Intel sets timeline to develop world's first conflict-free processor

By on May 18, 2012, 1:30 PM

Intel is preparing to produce the world’s first conflict-free processor by the end of 2013. The revelation comes as part of the company’s recently-released Corporate Responsibility Report 2011 that outlines a number of green efforts though 2020.

Conflict materials are those that are mined in regions that contain armed conflicts or human rights issues – a good example of this is the Democratic Republic of the Congo. According to the Foreign and Commonwealth Office, money earned from the export of minerals from conflict regions is a solid source of funding for armed groups. As you can imagine, this isn’t exactly good PR for tech companies.

Intel has declared intentions to become conflict-free across four key minerals: gold, tantalum, tin and tungsten by the end of 2013. In fact, the company plans to achieve the tantalum goal by the end of this year. This essentially means that next-generation microarchitecture Haswell processors could be the first ever to contain conflict-free materials.

Other environmental goals include a reduction in greenhouse gas emissions and water use per processor manufactured as well as increasing the efficiency of data centers and notebook computers by 25 times through 2020.

There are also plans to build new facilities in Arizona, Costa Rica, China, Israel and Malaysia that would meet LEED Silver Certification in addition to an energy-saving plan that would reduce power consumption by 1.4 billion kWh through 2015. Chipzilla hopes to achieve zero chemical waste to landfill by 2020.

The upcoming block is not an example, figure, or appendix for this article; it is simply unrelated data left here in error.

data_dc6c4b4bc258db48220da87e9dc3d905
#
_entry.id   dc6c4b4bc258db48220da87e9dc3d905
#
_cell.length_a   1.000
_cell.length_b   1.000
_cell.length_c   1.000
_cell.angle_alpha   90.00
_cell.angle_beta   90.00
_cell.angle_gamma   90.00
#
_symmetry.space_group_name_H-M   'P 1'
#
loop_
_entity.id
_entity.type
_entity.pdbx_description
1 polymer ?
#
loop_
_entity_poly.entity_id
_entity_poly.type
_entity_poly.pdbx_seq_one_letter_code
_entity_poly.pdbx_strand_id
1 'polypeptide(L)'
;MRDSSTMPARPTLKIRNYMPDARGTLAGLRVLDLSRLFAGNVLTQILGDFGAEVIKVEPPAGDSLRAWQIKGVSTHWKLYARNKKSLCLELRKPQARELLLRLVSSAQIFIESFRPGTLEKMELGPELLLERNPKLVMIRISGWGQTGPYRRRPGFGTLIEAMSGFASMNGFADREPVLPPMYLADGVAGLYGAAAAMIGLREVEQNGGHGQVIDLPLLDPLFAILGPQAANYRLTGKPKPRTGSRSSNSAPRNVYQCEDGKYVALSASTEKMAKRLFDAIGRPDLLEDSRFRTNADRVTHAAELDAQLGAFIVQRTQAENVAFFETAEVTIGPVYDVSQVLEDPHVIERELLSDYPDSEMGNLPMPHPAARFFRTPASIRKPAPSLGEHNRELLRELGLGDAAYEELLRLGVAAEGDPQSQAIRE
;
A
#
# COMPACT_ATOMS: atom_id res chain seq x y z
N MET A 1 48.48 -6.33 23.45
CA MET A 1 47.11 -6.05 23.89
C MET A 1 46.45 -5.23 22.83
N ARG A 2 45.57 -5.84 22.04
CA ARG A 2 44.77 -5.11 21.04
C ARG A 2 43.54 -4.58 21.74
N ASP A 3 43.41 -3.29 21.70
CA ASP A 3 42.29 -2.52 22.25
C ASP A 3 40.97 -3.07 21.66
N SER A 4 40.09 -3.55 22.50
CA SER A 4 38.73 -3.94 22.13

Those interested in learning more about Intel’s environmental goals can check out the full report here.




User Comments: 10

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MilwaukeeMike said:

Without knowing if 'going green' is saving them money or costing them money we'll never know if this is a noble thing or just a PR stunt.

Increasing efficiency is an environmental goal? yeah... and it just happens to give laptops and phones (there is one now) better battery life. No one buys a laptop cause it uses less electricity to charge the battery. Who are they kidding?

EEatGDL said:

<p>Increasing efficiency is an environmental goal? yeah... and it just happens to give laptops and phones (there is one now) better battery life. No one buys a laptop cause it uses less electricity to charge the battery. Who are they kidding?</p>

How can you be so mind-narrowed? Of course increasing effiency is an environmental goal, if you can use your battery for 8 hours before charging it again for let's say 4 hours per charge, in 24 hours of battery-based use it would have spent 8 hours connected (8 hours, charge, 8 hours, charge, 8 hours); instead of an autonomy of 3-4 hours were for using it with battery for achieving the same 24 hours you would have spend in the second case with the same battery up to 20 hours plugged-in (4 H, CH, 4 H, CH, 4 H, CH, 4 H, CH, 4 H, CH, 4 H).

Battery improvements is totally out of the hands of processor manufacturers, battery R&D must be done by the corresponding battery manufacturers, scientists or engineers interested in improving batteries.

Is like for example the case of the first Bluetooth improvements: "Technically, version 2.0 devices have a higher power consumption, but the three times faster rate reduces the transmission times, effectively reducing power consumption to half that of 1.x devices (assuming equal traffic load)."

Even if you're using your notebook plugged-in with a more efficient processor you'll be able to do the same tasks or more drawing less energy from the outlet. That's why people pays less money in electricity when illumination, computers, TVs, fridge, etc. draw less power.

Guest said:

"There are also plans to build new facilities in Arizona, Costa Rica, China, Israel and Malaysia"

how is that conflict free lol

yRaz yRaz said:

<p>Without knowing if 'going green' is saving them money or costing them money we'll never know if this is a noble thing or just a PR stunt. </p>